PROFILE: Alade, The Lecturer Who Had Just ‘One Slight Regret’ In Her 24-Year CBN Career | TheCable

Ibukun Awosika, Ngozi-Okonjo Iweala, Arunma Oteh, Nike Akande, Kemi Adeosun, Sola David-Borha, Sarah Omotunde Alade, are part of the very few Nigerian women breaking barriers, setting records and shattering glass ceilings in the world of banking and finance. This league of women just lost one of its most valuable asset, Sarah Alade, to a well-deserved retirement.

Alade, who — though in acting capacity — became the very first female governor of the Central Bank of Nigeria (CBN), retired on March 22, 2017, after leading at the bank in various capacities.

“History will judge her to be one of the best females we have had in finance in Nigeria,” Adeosun, minister of finance said at Alade’s retirement party.

The former University of Ilorin lecturer is revered as the steady hand, which saw the CBN through the 2014 crisis, before the arrival of Godwin Emefiele, as the bank’s government.

EDUCATION AND ACADEMIC STINT

Alade attended the University of Ife, now Obafemi Awolowo University, Ile-Ife, where she obtained a B.Sc (Hons) degree in Economics in 1976, joining a rank of notable alumni, which include Akinwunmi Adesina, president of African Development Bank; Ibukun Awosika, chairman of First Bank; Fatou Bensouda, chief prosecutor of the International Criminal Court (ICC) in the Hague.

She went on to University of Melbourne, Australia in 1983, where she bagged a master’s degree. On her return home, she enrolled at the University of Ilorin for a PhD Management Science in operations research, and saw the programme through in 1991.

Alade had an lecturing stint; she taught in the department of accounting and finance, until moving to the CBN in 1993.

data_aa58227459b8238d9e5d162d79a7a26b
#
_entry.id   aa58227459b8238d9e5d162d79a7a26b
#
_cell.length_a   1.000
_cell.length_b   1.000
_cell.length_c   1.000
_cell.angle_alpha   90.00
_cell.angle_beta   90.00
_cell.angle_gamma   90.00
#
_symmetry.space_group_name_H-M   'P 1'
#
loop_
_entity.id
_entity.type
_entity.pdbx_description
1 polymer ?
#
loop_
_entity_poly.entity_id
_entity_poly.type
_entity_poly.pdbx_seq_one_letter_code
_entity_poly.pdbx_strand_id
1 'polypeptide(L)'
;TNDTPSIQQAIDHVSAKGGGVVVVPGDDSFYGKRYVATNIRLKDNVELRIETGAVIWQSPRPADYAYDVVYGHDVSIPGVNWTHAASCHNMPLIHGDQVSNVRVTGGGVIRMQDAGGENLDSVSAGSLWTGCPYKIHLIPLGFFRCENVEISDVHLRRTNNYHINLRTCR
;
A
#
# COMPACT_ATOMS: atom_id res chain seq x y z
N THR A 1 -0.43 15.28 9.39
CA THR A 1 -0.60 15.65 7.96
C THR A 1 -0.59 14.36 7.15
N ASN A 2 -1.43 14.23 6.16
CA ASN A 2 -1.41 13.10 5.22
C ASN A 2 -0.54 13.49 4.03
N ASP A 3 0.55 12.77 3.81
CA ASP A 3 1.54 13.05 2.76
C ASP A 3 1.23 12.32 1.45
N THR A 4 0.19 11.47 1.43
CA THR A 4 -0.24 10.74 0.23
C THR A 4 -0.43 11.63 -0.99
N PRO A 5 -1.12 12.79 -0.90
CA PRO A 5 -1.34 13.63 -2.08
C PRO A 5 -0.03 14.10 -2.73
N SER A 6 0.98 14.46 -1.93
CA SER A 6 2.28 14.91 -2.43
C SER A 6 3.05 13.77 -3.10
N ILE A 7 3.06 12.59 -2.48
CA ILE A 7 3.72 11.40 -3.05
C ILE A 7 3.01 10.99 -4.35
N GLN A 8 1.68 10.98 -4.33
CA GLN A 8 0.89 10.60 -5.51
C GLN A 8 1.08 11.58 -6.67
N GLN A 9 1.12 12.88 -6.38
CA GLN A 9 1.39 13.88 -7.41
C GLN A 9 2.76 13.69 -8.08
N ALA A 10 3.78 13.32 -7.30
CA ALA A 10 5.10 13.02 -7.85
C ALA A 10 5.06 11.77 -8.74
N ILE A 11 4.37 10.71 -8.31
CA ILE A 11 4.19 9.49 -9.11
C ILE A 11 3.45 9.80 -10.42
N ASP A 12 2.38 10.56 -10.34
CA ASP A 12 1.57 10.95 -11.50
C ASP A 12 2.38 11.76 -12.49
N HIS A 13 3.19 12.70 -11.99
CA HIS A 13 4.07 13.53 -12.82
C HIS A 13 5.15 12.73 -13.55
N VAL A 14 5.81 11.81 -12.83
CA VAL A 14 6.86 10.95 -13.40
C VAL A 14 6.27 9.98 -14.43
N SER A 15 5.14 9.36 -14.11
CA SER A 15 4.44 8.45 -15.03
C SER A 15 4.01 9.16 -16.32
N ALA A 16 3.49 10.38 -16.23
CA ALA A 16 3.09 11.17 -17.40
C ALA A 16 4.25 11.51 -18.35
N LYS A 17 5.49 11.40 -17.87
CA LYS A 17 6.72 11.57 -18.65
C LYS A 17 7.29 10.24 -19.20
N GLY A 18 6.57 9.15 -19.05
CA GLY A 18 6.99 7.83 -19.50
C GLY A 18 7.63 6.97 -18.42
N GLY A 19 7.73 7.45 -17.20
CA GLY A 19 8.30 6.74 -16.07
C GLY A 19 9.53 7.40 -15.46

FROM ASSITANT DIRECTOR TO FIRST FEMALE ‘GOVERNOR’ OF CBN

Sanusi and Alade
Alade worked closely with Sanusi
She joined the CBN as an assistant director in the research department where she served as head, state government finance office (1993-1996), and later became head, federal government finance office (1996-2000).

At the turn of the millenium, she was appointed the head, fiscal analysis division of the CBN, where she was until 2004. Alade has served on the teams on major economic policy studies, and has been involved in the preparation of the apex bank’s monetary and credit policy proposals over the years.

She was appointed director, banking operations department in May 2004. In that capacity, she served as chairman board of directors, Nigeria Interbank Settlement System (NIBSS) as well as secretary, National Payments System Committee (NPSC).

As a visionary researcher, Alade was a member of the technical committee responsible for Nigeria’s Vision 2010 and subsequent Vision 2020.

In 2007, she was named deputy governor (economic policy), which focuses on the research, monetary policy, trade and exchange, statistics departments and financial markets department of the bank.

In February 2014, Alade was appointed by Goodluck Jonathan to lead the bank, as the president suspended Sanusi Lamido, the CBN governor who spoke up on Nigeria’s missing $20 billion crude oil revenue.

ALADE’S LOW POINT WAS WHEN SHE WAS ACTING CBN GOV

Alade, Emefiele at IMF Headquarters in Washington
At her valedictory service, Alade said her low point at the bank was when she was the acting governor for about four months.

“Throughout my period at the bank, I had one slight regret and that’s during the period I was the acting governor. It was the time that the CBN was being investigated,” she said

“It had never happened before that the activities of the CBN were under investigation. We went for the IMF meetings and when we met with investors, they asked us ‘what is happening? We understand that there was some financial mismanagement in the CBN’. It was humiliating.

“I think for me, that was a low point. The credibility of this institution was eroded. For an institution this important to be subjected to that, is bad. At the end of the day, it was not just CBN that suffered for it but the economy as a whole did suffer.

“So I want to encourage us that whatever we need to do, let us do it right. We must not subject this institution to that type of incident again.”